Where was it filmed?
It was filmed in a few different cities in China. I wanted to capture a sense of modern China, but without giving away where. A lot of Chinese films tell you that it is set in a specific town. A lot shoot in a dialect. But I wanted them to speak perfect, standard Chinese and for people watching to think of contemporary China in general. This is also a side of China that’s not really seen much on an international level.
We shot in Chengdu, we shot in Hangzhou and we have a couple of shots in Beijing.
What are the points you were trying to make about modern China, and the middle classes especially?
The past decades have seen the rise of the new middle class in China. They actually are a lot like the Western middle class, but they are still quite new to this identity.
In that search for meaning all these questions pop out: how do you raise your kids? Do you let them be who they want to be, or do you put a lot of what you want into their education? How to deal with financial affluence? Now post the one-child policy things are different again. For a very long time the family structures were set. Now you have a change in the policy. How does that impact a family who has been through the previous era?
Why choose such an ambiguous ending?
A lot of films want a clear ending or message. For me, [the ambiguity] came from two places. One is because I wanted to give the audience more freedom to make up their own theory.
Also, it came from Yan Shuo’s character. Because the more I worked with the actor [Sun Xilun] and as we went through shooting and editing, the more I realized that he has to be a character that is a little bit out of this world. His fate has to be very different.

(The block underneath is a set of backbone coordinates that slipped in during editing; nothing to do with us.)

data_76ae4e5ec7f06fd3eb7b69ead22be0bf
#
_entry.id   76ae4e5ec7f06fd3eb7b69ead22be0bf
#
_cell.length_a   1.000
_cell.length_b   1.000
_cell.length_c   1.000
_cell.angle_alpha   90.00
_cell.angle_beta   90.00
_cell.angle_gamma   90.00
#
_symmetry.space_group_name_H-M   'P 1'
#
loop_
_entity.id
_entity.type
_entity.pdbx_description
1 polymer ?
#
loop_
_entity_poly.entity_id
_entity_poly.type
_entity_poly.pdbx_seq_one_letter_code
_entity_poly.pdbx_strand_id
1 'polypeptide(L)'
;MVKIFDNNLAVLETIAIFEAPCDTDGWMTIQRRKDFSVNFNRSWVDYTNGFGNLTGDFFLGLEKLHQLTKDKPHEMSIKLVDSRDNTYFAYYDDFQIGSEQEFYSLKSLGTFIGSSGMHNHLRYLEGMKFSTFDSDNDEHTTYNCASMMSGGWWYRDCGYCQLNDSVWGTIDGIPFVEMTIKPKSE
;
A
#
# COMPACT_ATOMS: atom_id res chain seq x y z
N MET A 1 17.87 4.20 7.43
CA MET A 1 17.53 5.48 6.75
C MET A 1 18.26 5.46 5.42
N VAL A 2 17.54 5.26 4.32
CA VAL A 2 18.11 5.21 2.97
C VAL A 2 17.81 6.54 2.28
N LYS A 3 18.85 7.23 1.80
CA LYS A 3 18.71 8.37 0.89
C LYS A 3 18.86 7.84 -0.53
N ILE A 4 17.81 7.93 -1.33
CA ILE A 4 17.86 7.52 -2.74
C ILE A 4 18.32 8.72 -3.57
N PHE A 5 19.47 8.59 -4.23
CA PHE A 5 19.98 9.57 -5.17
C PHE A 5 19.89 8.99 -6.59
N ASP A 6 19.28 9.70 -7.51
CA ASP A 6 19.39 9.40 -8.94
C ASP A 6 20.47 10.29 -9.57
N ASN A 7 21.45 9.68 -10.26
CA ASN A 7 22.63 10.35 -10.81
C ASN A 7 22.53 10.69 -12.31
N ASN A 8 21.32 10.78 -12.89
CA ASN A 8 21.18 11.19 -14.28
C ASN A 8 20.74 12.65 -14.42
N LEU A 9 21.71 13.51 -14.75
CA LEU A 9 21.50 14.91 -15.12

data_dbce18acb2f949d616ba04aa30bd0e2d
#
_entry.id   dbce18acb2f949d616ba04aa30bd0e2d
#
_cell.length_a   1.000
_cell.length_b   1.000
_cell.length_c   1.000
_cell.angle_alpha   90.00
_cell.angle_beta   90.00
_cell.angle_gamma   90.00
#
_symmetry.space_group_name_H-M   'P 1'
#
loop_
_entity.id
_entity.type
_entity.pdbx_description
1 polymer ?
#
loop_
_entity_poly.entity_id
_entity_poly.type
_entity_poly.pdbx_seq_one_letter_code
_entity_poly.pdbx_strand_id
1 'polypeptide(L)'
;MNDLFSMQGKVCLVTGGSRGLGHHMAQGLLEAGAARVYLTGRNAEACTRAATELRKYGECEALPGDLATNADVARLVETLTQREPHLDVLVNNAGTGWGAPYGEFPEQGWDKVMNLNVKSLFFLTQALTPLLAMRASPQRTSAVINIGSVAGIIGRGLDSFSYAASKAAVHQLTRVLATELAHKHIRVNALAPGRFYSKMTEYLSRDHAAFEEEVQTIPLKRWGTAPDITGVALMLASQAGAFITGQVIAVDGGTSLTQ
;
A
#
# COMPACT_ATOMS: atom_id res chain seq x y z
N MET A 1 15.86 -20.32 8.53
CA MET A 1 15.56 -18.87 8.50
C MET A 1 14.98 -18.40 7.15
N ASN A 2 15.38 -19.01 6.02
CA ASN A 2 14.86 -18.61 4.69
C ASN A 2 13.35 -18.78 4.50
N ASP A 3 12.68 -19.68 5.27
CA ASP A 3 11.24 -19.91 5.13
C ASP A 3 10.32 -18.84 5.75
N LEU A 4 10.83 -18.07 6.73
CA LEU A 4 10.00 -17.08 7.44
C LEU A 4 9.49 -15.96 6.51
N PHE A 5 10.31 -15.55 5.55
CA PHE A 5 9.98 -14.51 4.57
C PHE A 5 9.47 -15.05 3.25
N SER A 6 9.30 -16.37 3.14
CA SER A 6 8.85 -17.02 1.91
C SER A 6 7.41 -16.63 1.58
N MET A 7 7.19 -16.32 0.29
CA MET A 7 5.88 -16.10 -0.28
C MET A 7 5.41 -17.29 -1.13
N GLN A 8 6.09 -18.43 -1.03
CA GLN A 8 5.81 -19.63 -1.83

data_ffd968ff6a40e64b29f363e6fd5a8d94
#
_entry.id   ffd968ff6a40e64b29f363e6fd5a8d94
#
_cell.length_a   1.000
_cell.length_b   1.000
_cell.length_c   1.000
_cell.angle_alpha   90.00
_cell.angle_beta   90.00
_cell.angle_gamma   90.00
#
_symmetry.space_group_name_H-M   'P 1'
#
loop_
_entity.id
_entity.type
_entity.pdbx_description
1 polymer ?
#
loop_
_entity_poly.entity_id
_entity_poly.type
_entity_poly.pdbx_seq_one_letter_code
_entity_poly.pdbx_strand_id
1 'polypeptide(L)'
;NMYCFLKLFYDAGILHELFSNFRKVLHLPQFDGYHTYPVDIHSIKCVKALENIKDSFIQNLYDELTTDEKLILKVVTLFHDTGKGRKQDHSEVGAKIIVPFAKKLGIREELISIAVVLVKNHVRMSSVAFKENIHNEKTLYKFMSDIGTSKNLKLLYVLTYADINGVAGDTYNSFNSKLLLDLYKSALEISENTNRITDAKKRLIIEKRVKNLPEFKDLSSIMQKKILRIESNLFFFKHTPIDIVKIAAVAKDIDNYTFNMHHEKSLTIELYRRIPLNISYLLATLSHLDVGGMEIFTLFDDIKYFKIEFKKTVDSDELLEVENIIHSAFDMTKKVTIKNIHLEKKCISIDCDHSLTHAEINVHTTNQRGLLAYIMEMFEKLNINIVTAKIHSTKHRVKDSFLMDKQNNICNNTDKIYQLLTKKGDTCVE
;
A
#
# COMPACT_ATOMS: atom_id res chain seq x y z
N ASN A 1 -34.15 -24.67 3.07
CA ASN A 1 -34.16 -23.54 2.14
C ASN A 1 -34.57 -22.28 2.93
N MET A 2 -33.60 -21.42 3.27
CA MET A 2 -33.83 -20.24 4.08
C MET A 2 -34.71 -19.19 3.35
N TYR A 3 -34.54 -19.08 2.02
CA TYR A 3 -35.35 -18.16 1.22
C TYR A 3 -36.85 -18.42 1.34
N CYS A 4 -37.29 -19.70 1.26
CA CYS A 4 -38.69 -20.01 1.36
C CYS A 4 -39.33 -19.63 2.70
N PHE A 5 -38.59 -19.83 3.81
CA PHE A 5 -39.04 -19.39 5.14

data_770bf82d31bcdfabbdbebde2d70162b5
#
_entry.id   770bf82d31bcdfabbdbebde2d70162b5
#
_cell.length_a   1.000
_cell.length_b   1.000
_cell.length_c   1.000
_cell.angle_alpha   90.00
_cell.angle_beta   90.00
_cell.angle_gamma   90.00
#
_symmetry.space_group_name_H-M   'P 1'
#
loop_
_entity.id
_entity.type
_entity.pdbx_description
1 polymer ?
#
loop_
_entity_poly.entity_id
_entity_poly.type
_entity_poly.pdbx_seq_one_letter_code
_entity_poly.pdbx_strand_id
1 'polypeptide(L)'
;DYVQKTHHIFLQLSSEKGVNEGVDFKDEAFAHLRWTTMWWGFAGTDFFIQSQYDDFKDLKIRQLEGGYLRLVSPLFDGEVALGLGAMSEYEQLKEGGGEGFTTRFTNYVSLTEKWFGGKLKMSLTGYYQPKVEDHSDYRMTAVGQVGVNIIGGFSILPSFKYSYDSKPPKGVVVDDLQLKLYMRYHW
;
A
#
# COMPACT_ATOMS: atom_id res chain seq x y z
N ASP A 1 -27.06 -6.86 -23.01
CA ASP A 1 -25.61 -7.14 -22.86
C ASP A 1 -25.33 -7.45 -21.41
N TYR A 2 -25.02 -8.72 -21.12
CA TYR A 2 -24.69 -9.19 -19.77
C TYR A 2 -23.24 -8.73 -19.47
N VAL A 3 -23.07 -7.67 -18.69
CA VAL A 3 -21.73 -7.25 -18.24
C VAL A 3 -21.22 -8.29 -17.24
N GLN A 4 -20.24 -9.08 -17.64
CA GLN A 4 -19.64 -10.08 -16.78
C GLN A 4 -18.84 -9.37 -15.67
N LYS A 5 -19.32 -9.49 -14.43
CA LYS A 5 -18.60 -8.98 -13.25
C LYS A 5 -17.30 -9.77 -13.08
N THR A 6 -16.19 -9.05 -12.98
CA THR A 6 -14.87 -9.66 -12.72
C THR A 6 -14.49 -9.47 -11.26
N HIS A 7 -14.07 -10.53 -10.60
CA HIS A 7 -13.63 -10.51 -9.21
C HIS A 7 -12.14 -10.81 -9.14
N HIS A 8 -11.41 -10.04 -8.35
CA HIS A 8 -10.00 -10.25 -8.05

I had a different ending written and I shot that ending as well. But I went with this one because this is richer.
How did your multinational crew influence the look and the feel of the movie?
The DOP Zhang Jiahao is Chinese and this was his first feature. We had many cinephile discussions. But in the end, I told him to just forget about these references. Let’s go on set and look at the material at hand. Then we didn’t talk in the term of genre, but in terms of these characters and their interactions and how to portray those. That may also have led to the ambiguity of the genre.
The editor [Denmark’s Per K. Kirkegaard] was suggested to me by the Danish producer. He had done a lot of documentaries before and brought this very good sense of characters’ emotions and story arc.
I also had a Danish composer [Toke Brorson Odin] whose film ‘Winter Brothers’ I’d seen. And I thought that industrial kind of sound space would be really interesting for my film.
After the film’s debut in Sundance and Berlin’s Panorama section, are you planning a theatrical release in China?
We have our ‘Dragon Seal’ [approval from Chinese authorities] and are planning a theatrical release, probably in the second half of the year. It hasn’t been set yet because we want to go further with its festival run.
What direction do you see the Chinese film industry taking at the moment?
Production was hard hit during COVID. And now finance is quite hard. That may also be partially due to COVID. Investors are looking more at commercial films.
And it is becoming more important for companies like Maoyan and Taopiaopiao [which have expanded from ticket sales operations into production, investment and distribution] to be involved at some point – especially for distribution and especially for the promotion of commercial films.
But if you’re making an arthouse film, you’re not really in the same field. There’s also a growing number of designated theatres for art house titles. And China is slowly building a market for these kinds of films.
What is next for you after this film?
I am keeping my options open.